By Ron Forman, Cabaret Scenes
Ella Fitzgerald had the title First Lady of Song, and Natalie Douglas lovingly explained in words and music why that title was well earned in the latest of Douglas’ Tributes series at Birdland. She combined interesting, amusing, touching, and sometimes sad stories taken from Fitzgerald’s life with her always on-the-money vocals. The set list incorporated songs from Fitzgerald’s legendary Songbook series for Verve records, hit singles, live performances, and a few rarities that I had never heard. She was backed by a swinging trio led by music director Billy Stritch (piano), Jonathan Michel (bass), and Mark McLean (drums), all of whom were given an opportunity to display their talent with solo turns.
Douglas opened with a swinging “Too Darn Hot.” She then performed “How Long Has This Been Going On,” including the rarely heard verse, as Fitzgerald did in her George and Ira Gershwin Songbook. Reminiscing that her dad used to sing it to her, Douglas did a fun-filled “Cow Cow Boogie.” After telling how Fitzgerald met Duke Ellington at a battle-of-the-bandsevent that he had with Chick Webb, Douglas sang his “I Got It Bad and That Ain’t Good,” (lyric Paul Francis Webster) including the verse, which I had never heard. A super-fast performance of Fitzgerald’s biggest hit record “A-Tisket, A-Tasket.” had the audience singing along. Stritch joined Douglas for “Can’t We Be Friends.”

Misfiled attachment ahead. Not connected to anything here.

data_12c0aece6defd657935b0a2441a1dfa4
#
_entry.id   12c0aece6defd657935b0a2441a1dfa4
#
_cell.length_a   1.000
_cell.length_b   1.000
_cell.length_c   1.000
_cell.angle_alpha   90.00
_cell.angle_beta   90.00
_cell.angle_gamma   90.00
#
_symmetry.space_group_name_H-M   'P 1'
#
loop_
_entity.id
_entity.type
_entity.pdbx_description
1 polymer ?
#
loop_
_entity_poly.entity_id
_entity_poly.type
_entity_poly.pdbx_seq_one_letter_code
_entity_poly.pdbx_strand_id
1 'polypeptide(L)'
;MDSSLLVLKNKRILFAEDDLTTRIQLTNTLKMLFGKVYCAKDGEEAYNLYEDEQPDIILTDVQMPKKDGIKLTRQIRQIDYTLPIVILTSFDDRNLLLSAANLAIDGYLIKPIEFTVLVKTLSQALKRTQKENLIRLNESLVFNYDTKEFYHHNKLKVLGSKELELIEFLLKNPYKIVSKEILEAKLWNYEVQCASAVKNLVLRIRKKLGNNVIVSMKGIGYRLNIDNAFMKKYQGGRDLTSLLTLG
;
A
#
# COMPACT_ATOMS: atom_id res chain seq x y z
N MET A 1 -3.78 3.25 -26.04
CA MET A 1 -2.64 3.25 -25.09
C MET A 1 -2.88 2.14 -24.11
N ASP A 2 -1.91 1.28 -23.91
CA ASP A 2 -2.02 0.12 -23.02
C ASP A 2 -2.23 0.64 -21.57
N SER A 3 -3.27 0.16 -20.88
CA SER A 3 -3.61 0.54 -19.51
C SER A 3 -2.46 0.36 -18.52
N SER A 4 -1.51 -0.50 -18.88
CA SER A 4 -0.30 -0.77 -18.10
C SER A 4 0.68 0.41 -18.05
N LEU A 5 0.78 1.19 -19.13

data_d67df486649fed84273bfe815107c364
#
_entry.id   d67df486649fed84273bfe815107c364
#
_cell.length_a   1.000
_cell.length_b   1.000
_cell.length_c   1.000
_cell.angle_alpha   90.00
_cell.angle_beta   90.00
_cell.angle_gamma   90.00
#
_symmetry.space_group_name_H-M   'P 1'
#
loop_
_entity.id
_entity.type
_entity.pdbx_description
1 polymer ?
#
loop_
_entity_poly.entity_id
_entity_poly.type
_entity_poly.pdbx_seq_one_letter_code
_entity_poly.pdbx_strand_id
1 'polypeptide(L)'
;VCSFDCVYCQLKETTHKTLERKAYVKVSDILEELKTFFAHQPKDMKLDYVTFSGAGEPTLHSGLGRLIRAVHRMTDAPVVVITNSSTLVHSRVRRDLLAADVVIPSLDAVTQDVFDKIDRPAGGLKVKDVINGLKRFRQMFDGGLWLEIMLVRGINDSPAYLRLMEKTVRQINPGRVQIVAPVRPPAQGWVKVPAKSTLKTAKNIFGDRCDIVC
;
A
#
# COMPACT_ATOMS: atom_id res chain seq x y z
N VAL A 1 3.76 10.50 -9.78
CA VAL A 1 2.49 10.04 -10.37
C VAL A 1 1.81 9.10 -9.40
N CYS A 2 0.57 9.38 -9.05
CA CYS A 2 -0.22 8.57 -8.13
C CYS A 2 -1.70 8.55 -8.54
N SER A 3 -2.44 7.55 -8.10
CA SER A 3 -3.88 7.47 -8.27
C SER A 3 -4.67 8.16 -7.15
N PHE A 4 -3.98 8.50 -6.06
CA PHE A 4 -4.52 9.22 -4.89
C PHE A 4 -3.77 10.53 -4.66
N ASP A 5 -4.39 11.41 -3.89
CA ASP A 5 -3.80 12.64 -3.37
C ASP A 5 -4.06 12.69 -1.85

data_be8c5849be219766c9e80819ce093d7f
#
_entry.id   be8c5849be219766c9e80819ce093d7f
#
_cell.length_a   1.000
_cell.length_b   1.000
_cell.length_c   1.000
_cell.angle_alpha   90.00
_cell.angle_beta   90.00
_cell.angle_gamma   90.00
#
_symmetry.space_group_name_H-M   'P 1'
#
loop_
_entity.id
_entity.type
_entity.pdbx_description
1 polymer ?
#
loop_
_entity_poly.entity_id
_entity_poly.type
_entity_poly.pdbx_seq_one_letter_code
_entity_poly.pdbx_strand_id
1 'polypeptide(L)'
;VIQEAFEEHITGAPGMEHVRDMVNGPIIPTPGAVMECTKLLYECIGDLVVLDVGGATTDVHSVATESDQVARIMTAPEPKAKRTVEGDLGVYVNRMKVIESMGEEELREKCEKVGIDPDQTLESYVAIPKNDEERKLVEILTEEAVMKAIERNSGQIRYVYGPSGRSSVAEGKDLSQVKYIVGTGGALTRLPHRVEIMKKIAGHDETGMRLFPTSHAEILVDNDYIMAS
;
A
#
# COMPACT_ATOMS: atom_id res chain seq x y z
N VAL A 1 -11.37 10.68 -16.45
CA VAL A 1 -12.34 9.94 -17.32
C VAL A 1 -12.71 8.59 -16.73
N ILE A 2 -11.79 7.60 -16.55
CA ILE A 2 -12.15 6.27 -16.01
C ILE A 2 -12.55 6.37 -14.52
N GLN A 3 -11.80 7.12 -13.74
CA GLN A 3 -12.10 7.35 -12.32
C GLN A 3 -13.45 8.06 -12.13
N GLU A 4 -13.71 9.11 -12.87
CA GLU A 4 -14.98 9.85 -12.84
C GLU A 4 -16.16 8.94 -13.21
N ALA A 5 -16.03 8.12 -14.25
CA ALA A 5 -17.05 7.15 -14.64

The show was performed on Martin Luther King Day which led to Douglas reminding us of Fitzgerald’s commitment to the civil rights movement. Fitzgerald wrote “It’s Up to You and Me” immediately after Dr. King was assassinated, and Douglas’ moving performance of it was memorable. After mentioning that Ella was always hip, Douglas did “Can’t Buy Me Love.” The Rodgers and Hart Songbook is my personal favorite of the songbooks that Fitzgerald recorded, and Douglas did a soft and very effective “Bewitched, Bothered and Bewildered” from it. She closed the show telling how Fitzgerald’s son hired a band to play outside her house when she was dying, and Douglas movingly closed the show, almost tearfully, with Fitzgerald’s favorite song, sung immediately after her passing, Billy Strayhorn’s, “Something to Live For.”